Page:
3 Trends to Monitor for Robust COVID-19 Recovery

July 15, 2020

Operational steps are important, but practices who pay attention to broader strategies with patients, insurance, and payment models could see a stronger bounce back.

If you and your practice are like the majority of the radiology industry, the bulk of your attention as you pursue a COVID-19 recovery, has been devoted to operational tactics. But, according to one industry expert, if you want to maximize your bounce back, setting the stage for an even more solid future, there are other factors you should consider.

Without a doubt, you should continue to ensure your facility has enough personal protective equipment, provide for testing when it is needed, and follow all the disinfection and physical distancing guidelines. But, Joshua Liao, M.D., M.Sc., an internal medicine physician at the University of Washington Medical Center, suggesting three additional strategies that an further augment your recovery. He published his thoughts in the Journal of the American College of Radiology.

“Ultimately, these are minimum requirements for operating in the post-COVID-19 world that do not inherently improve a group’s competitive position or the quality of care it provides to patients,” Liao said. “Seizing this opportunity to focus on a true COVID-19 recovery strategy means understanding how the healthcare landscape will change going forward.”

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He outlined three trends providers must monitor in order to be fully successful going forward:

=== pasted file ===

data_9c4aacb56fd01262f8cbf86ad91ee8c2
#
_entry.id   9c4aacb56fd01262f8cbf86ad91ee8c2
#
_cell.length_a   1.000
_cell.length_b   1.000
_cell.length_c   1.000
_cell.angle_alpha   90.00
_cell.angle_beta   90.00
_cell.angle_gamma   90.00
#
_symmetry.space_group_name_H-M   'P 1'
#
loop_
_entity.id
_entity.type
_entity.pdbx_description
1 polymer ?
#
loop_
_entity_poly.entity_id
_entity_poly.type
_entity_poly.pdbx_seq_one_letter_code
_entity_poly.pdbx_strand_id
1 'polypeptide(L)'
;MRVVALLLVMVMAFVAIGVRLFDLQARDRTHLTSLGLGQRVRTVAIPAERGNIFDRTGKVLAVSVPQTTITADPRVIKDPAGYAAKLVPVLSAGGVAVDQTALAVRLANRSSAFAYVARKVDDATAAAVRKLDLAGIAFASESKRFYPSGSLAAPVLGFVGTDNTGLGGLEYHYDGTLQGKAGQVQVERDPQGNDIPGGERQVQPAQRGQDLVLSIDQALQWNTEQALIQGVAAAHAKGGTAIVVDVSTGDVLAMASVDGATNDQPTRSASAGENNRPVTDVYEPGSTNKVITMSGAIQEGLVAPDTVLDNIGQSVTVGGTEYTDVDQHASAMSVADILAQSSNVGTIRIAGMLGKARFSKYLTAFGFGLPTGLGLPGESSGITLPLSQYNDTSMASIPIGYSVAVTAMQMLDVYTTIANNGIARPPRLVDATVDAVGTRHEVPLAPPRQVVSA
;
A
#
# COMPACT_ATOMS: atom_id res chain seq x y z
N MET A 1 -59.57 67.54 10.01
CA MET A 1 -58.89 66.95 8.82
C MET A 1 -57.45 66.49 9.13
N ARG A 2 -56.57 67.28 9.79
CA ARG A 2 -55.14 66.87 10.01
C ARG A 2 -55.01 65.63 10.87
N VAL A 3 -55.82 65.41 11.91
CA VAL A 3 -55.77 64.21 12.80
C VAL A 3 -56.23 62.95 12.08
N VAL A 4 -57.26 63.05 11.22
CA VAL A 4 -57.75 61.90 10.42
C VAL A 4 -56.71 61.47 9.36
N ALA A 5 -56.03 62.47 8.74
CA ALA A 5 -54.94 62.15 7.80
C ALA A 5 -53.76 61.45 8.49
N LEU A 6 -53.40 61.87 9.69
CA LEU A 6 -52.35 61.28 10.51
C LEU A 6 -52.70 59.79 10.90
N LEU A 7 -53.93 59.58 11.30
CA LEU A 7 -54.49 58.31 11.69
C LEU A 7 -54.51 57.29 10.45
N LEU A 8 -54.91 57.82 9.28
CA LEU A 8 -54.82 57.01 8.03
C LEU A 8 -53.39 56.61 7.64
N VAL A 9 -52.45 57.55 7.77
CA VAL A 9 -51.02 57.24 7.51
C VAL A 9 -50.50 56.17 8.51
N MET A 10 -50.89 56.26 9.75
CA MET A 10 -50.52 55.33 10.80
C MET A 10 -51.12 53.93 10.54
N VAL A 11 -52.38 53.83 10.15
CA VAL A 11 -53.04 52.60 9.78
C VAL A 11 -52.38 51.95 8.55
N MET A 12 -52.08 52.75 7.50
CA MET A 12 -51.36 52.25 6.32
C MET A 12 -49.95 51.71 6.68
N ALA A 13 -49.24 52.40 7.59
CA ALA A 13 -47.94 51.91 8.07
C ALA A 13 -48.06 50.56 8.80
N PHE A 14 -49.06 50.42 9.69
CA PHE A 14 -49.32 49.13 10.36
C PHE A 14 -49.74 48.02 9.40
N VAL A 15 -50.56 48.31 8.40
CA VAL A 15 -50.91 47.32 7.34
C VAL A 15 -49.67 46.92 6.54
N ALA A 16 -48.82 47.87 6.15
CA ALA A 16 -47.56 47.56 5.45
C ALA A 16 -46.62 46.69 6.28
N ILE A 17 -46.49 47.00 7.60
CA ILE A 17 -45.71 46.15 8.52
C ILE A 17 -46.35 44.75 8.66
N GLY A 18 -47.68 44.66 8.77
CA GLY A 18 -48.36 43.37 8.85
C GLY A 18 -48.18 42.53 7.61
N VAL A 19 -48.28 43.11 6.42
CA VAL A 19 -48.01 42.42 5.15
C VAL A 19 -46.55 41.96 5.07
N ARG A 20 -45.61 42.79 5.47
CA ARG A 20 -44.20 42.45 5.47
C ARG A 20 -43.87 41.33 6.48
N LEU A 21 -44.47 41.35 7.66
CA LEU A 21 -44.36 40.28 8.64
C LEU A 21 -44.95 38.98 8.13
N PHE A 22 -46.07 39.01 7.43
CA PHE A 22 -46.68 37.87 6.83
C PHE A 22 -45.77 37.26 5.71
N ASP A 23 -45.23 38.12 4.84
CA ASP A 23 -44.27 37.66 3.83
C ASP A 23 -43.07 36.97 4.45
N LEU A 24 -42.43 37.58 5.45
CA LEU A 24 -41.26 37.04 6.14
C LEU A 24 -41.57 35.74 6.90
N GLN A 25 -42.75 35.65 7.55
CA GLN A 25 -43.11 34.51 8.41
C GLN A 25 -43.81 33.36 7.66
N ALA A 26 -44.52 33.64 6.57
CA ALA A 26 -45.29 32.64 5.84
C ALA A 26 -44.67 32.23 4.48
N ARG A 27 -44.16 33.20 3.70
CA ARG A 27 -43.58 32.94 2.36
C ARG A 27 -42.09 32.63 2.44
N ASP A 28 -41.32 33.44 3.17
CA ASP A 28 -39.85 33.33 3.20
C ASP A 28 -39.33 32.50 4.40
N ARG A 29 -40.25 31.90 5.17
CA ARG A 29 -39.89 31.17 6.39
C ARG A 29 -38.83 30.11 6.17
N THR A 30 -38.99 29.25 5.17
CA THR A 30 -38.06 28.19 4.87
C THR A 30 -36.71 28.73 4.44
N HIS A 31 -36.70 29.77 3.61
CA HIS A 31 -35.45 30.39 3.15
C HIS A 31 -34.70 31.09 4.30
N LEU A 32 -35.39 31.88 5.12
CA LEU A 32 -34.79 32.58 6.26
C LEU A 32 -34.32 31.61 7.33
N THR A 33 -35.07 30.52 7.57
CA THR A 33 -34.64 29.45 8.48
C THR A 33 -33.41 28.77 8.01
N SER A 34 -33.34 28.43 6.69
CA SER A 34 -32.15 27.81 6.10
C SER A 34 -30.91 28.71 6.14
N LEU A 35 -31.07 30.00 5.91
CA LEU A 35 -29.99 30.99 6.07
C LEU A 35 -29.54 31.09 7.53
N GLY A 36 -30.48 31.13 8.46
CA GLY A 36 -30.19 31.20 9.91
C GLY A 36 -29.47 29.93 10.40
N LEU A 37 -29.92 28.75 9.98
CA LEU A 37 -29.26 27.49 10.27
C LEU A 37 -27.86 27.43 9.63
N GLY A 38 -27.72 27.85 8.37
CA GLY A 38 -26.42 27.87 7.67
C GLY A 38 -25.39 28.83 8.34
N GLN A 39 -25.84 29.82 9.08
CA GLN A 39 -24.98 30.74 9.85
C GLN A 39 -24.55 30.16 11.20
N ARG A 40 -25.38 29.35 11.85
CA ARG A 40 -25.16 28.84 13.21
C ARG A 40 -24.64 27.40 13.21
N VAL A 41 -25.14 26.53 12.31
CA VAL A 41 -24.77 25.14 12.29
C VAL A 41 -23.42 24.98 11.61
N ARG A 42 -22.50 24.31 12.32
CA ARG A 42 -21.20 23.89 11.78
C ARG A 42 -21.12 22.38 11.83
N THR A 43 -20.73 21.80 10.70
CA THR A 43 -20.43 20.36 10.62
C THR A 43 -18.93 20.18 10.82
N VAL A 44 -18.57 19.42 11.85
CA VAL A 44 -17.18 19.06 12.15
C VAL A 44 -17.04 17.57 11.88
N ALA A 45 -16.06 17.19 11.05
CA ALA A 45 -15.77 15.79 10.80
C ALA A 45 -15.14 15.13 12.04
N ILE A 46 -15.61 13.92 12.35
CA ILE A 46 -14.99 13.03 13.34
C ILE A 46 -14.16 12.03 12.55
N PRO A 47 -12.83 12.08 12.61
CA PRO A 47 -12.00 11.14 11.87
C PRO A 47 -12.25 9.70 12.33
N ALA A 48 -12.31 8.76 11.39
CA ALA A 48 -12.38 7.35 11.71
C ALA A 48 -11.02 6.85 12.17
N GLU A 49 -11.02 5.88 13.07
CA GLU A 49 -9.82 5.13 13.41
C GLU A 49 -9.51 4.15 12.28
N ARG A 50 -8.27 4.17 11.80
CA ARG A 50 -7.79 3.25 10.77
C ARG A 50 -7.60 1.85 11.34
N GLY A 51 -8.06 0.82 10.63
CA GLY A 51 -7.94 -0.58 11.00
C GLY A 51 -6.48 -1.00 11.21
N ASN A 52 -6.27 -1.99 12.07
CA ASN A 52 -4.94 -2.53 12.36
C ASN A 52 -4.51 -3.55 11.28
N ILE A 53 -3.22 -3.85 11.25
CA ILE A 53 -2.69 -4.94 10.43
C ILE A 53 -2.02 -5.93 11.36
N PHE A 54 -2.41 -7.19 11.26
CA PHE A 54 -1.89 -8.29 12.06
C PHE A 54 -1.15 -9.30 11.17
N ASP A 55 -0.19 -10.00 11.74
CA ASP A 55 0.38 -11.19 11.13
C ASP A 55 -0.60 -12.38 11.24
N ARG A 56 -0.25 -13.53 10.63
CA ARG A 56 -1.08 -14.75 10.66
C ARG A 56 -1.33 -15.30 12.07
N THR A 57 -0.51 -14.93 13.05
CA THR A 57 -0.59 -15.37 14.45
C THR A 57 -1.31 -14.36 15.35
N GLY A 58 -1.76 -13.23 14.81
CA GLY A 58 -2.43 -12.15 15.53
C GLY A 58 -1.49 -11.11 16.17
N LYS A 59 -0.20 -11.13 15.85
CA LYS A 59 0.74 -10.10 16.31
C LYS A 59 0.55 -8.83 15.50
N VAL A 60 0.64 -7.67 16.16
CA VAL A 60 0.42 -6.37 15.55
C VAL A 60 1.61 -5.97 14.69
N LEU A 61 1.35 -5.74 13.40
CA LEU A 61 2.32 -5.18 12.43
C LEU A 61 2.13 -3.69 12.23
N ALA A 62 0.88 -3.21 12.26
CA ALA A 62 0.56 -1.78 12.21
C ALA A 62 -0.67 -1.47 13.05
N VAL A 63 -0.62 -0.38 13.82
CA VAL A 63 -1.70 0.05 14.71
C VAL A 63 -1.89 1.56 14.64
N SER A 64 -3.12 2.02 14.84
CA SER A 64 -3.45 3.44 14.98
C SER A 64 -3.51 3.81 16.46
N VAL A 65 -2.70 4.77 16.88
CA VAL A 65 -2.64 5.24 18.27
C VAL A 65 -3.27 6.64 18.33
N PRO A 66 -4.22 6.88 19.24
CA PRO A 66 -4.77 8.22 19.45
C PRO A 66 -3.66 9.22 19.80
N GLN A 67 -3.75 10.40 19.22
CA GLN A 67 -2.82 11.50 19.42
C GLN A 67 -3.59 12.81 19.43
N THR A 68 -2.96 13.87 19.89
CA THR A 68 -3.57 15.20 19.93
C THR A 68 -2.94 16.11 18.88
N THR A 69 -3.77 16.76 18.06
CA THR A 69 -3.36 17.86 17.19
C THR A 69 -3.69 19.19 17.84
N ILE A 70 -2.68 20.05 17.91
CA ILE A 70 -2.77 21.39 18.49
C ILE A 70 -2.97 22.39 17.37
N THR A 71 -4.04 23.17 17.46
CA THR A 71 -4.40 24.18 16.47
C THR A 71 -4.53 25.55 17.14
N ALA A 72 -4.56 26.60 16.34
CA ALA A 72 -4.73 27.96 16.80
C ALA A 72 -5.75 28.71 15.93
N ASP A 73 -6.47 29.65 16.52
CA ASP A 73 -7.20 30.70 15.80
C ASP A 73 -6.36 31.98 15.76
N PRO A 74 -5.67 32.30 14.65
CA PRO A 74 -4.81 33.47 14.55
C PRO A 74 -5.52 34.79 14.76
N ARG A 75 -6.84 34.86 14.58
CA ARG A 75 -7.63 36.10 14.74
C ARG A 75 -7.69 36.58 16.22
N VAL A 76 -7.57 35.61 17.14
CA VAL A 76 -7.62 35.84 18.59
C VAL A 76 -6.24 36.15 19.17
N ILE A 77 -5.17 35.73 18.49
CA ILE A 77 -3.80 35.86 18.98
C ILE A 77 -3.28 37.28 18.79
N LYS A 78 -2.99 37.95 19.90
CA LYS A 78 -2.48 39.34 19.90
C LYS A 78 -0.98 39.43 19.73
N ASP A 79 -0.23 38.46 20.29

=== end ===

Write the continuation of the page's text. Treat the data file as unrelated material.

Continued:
Pay attention to patient decision-making: Within days of the alarm about the virus, a significant portion of healthcare ground to a halt. Patients readily passed up elective and critical health services in an effort to avoid exposure, fearful that stepping foot in a hospital or doctor’s office placed them at increased risk. Even with safety measures in place and with more practices re-opening, radiologists must be sensitive to these continued worries. It is not enough for you to point to the safety measure you have in place, you must make your patients feel safe, as well.

To reach this goal, Liao suggested investing in new activities and programs to prompt patients to return for care, such as nudge interventions to improve image-based cancer screening.

Monitor insurance coverage: Not everyone who had insurance prior to the pandemic still has it. Unemployment has pushed many patients into the Healthcare Marketplace or onto Medicaid where their coverage is less extensive. That means you could see a change in your payer mix, possible impacting your projected volumes and financial forecasting. If you find yourself in this position, search for and adopt new strategies that can fulfill patient needs within new benefits plans.

Examine payment models: In an acute way, the pandemic has highlighted exactly how dependent healthcare is on the number of patients treated, shining a bright light on the major pitfall of the fee-for-service model. To bolster yourself going forward, Liao suggested, look into whether a cost-focused model, such as capitation or population-based payment, would be a feasible option. Whatever the case, he advised, take the time now to determine what would work best for you.

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“Practices that use the COVID-19 recovery period to anticipate and strategize about potential changes to referral volumes will clearly be better prepared to thrive in different circumstances compared with groups that do not,” he said.

Overall, Liao said, concentrating on these trends can help you lay the groundwork for a much more robust recovery in the coming months and years.

“Ultimately, the process of COVID-19 recovery creates both operational challenges and strategic opportunities for radiology practices and other healthcare providers,” he said. “Although much of the attention thus far has been trained on the former, groups could also stand to benefit by focusing on the latter.”